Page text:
Top Ten Tuesday – Top Ten Books of 2017 I’m Looking Forward To

Here’s a great topic for Top Ten Tuesday which I totally missed so I’m doing it now, on a Friday, because I’m rebellious like that. Top Ten Tuesday is a feature hosted by The Broke and The Bookish. 2016 has been such a busy year for great new releases, even better than 2015 And I am SO. VERY. BEHIND. on reading all of those new books. However, I already have a list of stuff I’m looking forward to next year. Here are my top ten:

Top Ten 2017 Releases I’m Looking Forward To

In order to spare you my incessant gushing about Cat Valente, I have split this list into sections. You can skip whichever one you want to avoid.

Part I: The Valentes

Catherynne M. Valente – The Lords of Glass Town

The Brontës as children, stepping into their made-up portal fantasy? Written by Cat Valente?! GIMME GIMME GIMME! The book doesn’t have a cover yet (I’m sure it will be epic) but here’s what little Goodreads says about the plot:

The Lords of Glass Town follows Charlotte, Emily, Branwell, and Anne Brontë as they discover a portal into Glass Town, a Narnia-like fantasy world of their own creation.

Catherynne M. Valente – Matryoshka

Unlike The Lords of Glass Town, I’m not sure this will actually be published in 2017. If it is, I’ll be the first to pounce on it and in this case, I’ll probably need the UK and US edition to go with my UK and US editions of Deathless.

The Deathless companion novel is a retelling of Ivan and the Firebird set during the children’s evacuation of Leningrad.

Catherynne M. Valente – The Spindle of Necessity

Valente said recently on Twitter that this third of her Prester John books would be Kickstarted next year. I still haven’t read the second book in the trilogy, but come on. Like I’m going to miss out on that. Plus, if it’s on Kickstarter, there may be some awesome extra swag to go with the book. Cat Valente is the one author I’ll gladly throw all my money at. No regrets.

Catherynne M. Valente – The Refrigerator Monologues

refrigerator-monologuesCat Valente has been busy writing, it appears, with four books coming out in a single year. This happens to be the perfect amount of Valente books per annum, if you ask me, and she could totally keep doing that forever and ever. AND this book is illustrated, so yay!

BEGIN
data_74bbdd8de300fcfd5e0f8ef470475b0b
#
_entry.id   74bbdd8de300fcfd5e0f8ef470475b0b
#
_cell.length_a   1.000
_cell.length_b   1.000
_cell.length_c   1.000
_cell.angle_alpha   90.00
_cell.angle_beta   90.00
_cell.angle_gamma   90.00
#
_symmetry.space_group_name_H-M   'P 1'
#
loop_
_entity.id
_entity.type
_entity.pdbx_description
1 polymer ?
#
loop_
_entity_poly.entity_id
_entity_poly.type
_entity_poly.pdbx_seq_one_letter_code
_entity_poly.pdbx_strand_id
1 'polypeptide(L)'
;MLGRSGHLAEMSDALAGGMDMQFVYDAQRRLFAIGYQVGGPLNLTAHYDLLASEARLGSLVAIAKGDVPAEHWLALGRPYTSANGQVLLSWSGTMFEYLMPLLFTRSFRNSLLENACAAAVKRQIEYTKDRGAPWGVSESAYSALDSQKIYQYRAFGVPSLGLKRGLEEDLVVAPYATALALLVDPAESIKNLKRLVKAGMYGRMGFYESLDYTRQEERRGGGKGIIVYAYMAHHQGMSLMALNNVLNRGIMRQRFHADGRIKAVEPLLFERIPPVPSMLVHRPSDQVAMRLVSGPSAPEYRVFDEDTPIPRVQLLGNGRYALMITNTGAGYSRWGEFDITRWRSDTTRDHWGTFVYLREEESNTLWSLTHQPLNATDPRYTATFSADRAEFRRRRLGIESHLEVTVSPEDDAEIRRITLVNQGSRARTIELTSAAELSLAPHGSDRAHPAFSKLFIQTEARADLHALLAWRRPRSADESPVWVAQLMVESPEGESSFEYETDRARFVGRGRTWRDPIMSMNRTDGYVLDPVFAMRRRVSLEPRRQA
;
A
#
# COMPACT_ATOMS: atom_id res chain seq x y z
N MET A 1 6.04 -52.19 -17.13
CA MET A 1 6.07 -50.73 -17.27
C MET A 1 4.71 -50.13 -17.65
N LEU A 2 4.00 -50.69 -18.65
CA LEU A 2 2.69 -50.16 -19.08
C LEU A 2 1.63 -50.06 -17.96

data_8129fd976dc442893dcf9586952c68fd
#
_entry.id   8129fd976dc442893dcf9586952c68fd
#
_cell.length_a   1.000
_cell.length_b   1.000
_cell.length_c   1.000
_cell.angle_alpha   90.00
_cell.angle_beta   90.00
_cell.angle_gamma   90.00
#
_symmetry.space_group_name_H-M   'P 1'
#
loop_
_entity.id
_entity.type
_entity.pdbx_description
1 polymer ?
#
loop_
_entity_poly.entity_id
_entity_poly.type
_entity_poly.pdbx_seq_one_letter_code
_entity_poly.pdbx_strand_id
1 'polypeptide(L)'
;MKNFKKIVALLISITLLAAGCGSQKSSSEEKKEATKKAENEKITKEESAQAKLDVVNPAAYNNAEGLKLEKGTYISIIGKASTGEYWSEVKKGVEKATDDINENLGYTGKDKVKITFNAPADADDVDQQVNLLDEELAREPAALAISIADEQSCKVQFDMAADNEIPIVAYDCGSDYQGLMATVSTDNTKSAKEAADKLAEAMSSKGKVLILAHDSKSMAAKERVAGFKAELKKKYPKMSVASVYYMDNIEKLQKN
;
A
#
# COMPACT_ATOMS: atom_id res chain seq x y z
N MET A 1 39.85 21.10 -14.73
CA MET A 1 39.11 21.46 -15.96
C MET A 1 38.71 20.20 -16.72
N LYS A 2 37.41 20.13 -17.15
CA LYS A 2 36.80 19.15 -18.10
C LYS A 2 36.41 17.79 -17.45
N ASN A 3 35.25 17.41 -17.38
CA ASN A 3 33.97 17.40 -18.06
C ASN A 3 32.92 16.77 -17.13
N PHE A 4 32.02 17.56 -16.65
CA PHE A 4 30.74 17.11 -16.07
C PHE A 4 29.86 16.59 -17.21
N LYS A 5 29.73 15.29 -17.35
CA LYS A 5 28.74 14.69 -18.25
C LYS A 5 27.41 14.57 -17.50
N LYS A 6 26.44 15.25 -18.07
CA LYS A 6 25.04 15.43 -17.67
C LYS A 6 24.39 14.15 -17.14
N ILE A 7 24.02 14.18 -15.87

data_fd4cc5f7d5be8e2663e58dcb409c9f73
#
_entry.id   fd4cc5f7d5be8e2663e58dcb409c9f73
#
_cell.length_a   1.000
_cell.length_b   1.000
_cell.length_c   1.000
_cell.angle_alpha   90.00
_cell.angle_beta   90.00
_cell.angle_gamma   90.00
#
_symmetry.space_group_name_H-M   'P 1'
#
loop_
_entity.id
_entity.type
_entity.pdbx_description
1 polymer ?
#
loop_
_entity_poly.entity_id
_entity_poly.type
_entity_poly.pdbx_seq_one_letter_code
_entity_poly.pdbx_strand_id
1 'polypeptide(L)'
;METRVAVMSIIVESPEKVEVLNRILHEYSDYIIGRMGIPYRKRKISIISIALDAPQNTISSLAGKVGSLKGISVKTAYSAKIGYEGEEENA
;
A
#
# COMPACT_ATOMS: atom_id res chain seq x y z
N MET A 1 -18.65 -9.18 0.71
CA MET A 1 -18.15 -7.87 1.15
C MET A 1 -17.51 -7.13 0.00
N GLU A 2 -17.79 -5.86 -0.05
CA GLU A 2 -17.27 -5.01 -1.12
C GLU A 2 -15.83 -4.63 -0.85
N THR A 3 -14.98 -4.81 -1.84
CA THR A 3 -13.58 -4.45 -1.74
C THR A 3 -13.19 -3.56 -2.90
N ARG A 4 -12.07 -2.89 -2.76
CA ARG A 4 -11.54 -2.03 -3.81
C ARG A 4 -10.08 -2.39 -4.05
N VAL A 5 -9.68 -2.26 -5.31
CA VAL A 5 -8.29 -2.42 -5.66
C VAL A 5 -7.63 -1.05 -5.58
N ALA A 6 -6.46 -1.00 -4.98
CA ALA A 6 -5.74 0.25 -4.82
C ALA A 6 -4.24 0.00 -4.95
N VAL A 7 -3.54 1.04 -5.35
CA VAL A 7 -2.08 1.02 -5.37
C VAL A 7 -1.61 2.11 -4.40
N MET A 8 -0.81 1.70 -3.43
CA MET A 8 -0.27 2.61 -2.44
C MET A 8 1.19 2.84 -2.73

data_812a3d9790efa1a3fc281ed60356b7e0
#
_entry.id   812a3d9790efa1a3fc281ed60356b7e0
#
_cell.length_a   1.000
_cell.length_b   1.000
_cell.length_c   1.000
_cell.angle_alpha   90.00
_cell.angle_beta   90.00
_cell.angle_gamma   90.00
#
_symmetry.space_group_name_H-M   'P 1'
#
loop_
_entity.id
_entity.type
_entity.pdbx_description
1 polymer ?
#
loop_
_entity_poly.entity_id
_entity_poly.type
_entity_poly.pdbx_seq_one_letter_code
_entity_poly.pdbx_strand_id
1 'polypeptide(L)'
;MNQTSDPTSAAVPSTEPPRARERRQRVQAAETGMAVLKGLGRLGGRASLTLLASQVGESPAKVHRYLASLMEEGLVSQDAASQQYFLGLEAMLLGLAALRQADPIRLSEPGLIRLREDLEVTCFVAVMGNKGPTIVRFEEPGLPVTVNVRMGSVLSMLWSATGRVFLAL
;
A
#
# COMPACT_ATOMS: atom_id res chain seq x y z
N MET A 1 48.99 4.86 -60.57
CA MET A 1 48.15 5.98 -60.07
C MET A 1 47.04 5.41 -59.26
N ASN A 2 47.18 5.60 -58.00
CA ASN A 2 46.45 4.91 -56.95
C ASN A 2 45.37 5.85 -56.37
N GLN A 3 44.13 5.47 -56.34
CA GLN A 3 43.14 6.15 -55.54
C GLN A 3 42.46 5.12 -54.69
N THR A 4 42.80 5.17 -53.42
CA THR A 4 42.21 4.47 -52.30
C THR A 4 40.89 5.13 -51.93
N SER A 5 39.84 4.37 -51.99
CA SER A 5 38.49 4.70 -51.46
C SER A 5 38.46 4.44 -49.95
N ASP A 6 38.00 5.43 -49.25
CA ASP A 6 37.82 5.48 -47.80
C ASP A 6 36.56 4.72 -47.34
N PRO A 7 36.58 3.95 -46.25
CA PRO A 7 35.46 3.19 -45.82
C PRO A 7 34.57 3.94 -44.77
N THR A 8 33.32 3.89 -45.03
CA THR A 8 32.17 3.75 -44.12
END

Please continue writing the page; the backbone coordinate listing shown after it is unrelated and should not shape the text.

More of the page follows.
The lives of six female superheroes and the girlfriends of superheroes. A ferocious riff on women in superhero comics.
From the New York Times bestselling author Catherynne Valente comes a series of linked stories from the points of view of the wives and girlfriends of superheroes, female heroes, and anyone who’s ever been “refrigerated”: comic book women who are killed, raped, brainwashed, driven mad, disabled, or had their powers taken so that a male superhero’s storyline will progress.
In an entirely new and original superhero universe, Valente subversively explores these ideas and themes in the superhero genre, treating them with the same love, gravity, and humor as her fairy tales. After all, superheroes are our new fairy tales and these six women have their own stories to share.

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Part II: The Obvious Choices

Scott Lynch – The Thorn of Emberlain

thorn of emberlainNo idea if this will come out in 2017. It’s been pushed back several times and I’ll have to re-read The Republic of Thieves anyway. But despite my fading memories of a terrible reveal and new cliffhanger, I will look forward to this until it is finally in my hands.

With 50,000 copies sold of The Republic of Thieves and with praise from the likes of Joe Abercrombie and George RR Martin the saga of the Gentleman Bastard has become a favourite and key part of the fantasy landscape. And now Locke Lamora, thief, con-man, pirate, political deceiver must become a soldier.
A new chapter for Locke and Jean and finally the war that has been brewing in the Kingdom of the Marrows flares up and threatens to capture all in its flames.
And all the while Locke must try to deal with the disturbing rumours about his past revealed in The Republic of Thieves. Fighting a war when you don’t know the truth of right and wrong is one thing. Fighting a war when you don’t know the truth of yourself is quite another. Particularly when you’ve never been that good with a sword anyway…

Nnedi Okorafor – Binti: Home

binti-homeI adored Okorafor’s Tor.com novella, Binti, and I cannot wait for the sequel. Although Binti told a full story, the world is wide open for more and I am so glad Okorafor decided to share more of it with her readers. The cover is gorgeous again.

It’s been a year since Binti and Okwu enrolled at Oomza University. A year since Binti was declared a hero for uniting two warring planets. A year since she left her family to pursue her dream.